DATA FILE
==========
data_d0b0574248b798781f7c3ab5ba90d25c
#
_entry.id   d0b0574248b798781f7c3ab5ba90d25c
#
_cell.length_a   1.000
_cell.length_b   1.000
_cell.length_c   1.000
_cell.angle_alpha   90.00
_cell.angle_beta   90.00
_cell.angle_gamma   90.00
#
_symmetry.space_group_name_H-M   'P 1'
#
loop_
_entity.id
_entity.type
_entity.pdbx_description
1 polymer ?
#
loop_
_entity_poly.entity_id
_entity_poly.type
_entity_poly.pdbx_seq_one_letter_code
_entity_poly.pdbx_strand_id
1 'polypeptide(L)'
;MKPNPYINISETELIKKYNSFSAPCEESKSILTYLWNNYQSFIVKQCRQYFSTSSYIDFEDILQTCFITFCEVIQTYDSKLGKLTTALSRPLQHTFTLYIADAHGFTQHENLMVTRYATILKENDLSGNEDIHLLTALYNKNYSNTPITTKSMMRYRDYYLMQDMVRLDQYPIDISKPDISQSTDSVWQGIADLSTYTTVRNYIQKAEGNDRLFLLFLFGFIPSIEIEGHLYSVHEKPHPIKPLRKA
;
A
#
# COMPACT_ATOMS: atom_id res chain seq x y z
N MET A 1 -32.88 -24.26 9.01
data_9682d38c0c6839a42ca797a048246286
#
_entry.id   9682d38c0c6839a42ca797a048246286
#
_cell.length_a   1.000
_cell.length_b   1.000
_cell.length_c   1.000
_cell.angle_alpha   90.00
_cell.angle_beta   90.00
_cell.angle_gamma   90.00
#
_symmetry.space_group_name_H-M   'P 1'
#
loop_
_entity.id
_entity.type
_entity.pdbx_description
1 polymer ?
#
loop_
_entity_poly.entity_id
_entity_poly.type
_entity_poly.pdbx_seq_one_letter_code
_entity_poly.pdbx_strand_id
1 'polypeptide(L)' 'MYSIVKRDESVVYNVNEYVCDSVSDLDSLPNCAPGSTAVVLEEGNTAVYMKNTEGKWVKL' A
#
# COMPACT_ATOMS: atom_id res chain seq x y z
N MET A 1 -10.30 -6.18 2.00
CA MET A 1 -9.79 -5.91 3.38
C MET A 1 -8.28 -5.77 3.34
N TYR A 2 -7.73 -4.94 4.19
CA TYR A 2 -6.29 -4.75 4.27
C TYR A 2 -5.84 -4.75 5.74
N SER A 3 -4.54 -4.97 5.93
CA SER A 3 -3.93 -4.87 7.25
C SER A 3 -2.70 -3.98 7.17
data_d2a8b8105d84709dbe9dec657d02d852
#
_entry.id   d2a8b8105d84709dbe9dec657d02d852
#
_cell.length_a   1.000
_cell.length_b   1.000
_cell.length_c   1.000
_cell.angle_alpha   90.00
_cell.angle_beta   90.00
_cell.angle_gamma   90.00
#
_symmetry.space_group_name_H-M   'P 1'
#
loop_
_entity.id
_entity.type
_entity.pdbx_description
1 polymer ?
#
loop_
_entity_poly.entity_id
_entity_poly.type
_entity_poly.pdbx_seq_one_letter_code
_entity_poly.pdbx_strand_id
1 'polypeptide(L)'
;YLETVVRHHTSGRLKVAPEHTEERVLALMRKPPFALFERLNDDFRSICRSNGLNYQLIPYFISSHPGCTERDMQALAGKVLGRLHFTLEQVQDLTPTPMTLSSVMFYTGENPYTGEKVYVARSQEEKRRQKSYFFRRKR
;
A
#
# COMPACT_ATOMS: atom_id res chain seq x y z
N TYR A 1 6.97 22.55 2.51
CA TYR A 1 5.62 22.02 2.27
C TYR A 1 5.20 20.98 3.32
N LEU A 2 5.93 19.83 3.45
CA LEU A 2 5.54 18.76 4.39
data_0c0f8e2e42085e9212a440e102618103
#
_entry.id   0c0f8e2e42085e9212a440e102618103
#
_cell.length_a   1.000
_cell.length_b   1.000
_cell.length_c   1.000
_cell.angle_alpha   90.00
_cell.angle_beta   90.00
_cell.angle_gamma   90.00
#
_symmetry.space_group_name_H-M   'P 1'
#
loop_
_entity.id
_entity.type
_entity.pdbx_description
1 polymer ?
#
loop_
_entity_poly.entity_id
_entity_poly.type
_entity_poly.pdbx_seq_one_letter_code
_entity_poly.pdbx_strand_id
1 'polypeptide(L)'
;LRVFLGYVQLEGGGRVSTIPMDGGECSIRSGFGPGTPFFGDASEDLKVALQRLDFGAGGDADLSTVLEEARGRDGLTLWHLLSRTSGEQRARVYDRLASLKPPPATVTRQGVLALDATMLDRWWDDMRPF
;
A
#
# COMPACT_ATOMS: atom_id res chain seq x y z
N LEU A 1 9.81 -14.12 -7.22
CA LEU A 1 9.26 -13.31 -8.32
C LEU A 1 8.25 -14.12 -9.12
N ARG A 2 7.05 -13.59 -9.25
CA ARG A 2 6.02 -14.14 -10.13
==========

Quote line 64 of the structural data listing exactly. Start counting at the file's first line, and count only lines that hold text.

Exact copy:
C TYR A 2 -5.84 -4.75 5.74